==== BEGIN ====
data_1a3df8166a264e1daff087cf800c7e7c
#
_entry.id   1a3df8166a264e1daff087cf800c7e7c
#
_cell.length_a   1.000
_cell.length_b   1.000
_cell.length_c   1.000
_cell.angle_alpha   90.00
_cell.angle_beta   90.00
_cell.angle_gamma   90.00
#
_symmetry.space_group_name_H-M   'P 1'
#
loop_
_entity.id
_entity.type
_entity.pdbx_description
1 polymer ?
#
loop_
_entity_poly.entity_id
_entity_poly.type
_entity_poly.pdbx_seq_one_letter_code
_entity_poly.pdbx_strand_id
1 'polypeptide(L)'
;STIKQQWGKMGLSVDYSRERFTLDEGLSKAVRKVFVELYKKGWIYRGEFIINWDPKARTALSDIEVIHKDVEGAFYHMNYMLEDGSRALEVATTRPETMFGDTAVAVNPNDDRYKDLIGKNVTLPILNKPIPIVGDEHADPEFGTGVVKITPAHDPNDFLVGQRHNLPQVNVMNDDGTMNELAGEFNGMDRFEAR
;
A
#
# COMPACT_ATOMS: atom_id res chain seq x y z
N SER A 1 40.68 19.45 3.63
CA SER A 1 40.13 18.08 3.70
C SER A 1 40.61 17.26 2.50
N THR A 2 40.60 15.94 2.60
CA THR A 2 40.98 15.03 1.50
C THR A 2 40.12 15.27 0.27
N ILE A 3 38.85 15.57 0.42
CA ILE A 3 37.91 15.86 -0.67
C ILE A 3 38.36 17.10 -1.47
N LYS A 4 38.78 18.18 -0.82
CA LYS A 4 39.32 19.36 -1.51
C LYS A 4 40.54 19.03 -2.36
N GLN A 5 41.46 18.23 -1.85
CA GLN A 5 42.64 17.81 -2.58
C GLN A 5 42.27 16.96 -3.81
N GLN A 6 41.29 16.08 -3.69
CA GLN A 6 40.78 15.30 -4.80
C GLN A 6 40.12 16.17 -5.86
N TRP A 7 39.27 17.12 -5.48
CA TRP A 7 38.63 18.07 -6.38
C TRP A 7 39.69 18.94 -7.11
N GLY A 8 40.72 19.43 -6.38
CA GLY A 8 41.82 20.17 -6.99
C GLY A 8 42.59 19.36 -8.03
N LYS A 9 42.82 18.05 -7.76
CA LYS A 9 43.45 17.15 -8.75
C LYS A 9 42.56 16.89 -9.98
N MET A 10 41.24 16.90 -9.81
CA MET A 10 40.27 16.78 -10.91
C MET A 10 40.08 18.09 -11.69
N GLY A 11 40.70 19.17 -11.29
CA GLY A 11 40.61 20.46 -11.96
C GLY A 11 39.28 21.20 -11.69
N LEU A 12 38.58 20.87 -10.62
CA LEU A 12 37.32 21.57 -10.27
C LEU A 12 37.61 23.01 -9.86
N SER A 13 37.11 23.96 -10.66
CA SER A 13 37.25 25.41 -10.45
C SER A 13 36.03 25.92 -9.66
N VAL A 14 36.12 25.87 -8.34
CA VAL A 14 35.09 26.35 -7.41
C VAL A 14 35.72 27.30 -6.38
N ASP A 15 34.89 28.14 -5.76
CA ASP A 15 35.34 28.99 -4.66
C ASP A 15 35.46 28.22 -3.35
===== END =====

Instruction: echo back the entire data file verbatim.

data_1a3df8166a264e1daff087cf800c7e7c
#
_entry.id   1a3df8166a264e1daff087cf800c7e7c
#
_cell.length_a   1.000
_cell.length_b   1.000
_cell.length_c   1.000
_cell.angle_alpha   90.00
_cell.angle_beta   90.00
_cell.angle_gamma   90.00
#
_symmetry.space_group_name_H-M   'P 1'
#
loop_
_entity.id
_entity.type
_entity.pdbx_description
1 polymer ?
#
loop_
_entity_poly.entity_id
_entity_poly.type
_entity_poly.pdbx_seq_one_letter_code
_entity_poly.pdbx_strand_id
1 'polypeptide(L)'
;STIKQQWGKMGLSVDYSRERFTLDEGLSKAVRKVFVELYKKGWIYRGEFIINWDPKARTALSDIEVIHKDVEGAFYHMNYMLEDGSRALEVATTRPETMFGDTAVAVNPNDDRYKDLIGKNVTLPILNKPIPIVGDEHADPEFGTGVVKITPAHDPNDFLVGQRHNLPQVNVMNDDGTMNELAGEFNGMDRFEAR
;
A
#
# COMPACT_ATOMS: atom_id res chain seq x y z
N SER A 1 40.68 19.45 3.63
CA SER A 1 40.13 18.08 3.70
C SER A 1 40.61 17.26 2.50
N THR A 2 40.60 15.94 2.60
CA THR A 2 40.98 15.03 1.50
C THR A 2 40.12 15.27 0.27
N ILE A 3 38.85 15.57 0.42
CA ILE A 3 37.91 15.86 -0.67
C ILE A 3 38.36 17.10 -1.47
N LYS A 4 38.78 18.18 -0.82
CA LYS A 4 39.32 19.36 -1.51
C LYS A 4 40.54 19.03 -2.36
N GLN A 5 41.46 18.23 -1.85
CA GLN A 5 42.64 17.81 -2.58
C GLN A 5 42.27 16.96 -3.81
N GLN A 6 41.29 16.08 -3.69
CA GLN A 6 40.78 15.30 -4.80
C GLN A 6 40.12 16.17 -5.86
N TRP A 7 39.27 17.12 -5.48
CA TRP A 7 38.63 18.07 -6.38
C TRP A 7 39.69 18.94 -7.11
N GLY A 8 40.72 19.43 -6.38
CA GLY A 8 41.82 20.17 -6.99
C GLY A 8 42.59 19.36 -8.03
N LYS A 9 42.82 18.05 -7.76
CA LYS A 9 43.45 17.15 -8.75
C LYS A 9 42.56 16.89 -9.98
N MET A 10 41.24 16.90 -9.81
CA MET A 10 40.27 16.78 -10.91
C MET A 10 40.08 18.09 -11.69
N GLY A 11 40.70 19.17 -11.29
CA GLY A 11 40.61 20.46 -11.96
C GLY A 11 39.28 21.20 -11.69
N LEU A 12 38.58 20.87 -10.62
CA LEU A 12 37.32 21.57 -10.27
C LEU A 12 37.61 23.01 -9.86
N SER A 13 37.11 23.96 -10.66
CA SER A 13 37.25 25.41 -10.45
C SER A 13 36.03 25.92 -9.66
N VAL A 14 36.12 25.87 -8.34
CA VAL A 14 35.09 26.35 -7.41
C VAL A 14 35.72 27.30 -6.38
N ASP A 15 34.89 28.14 -5.76
CA ASP A 15 35.34 28.99 -4.66
C ASP A 15 35.46 28.22 -3.35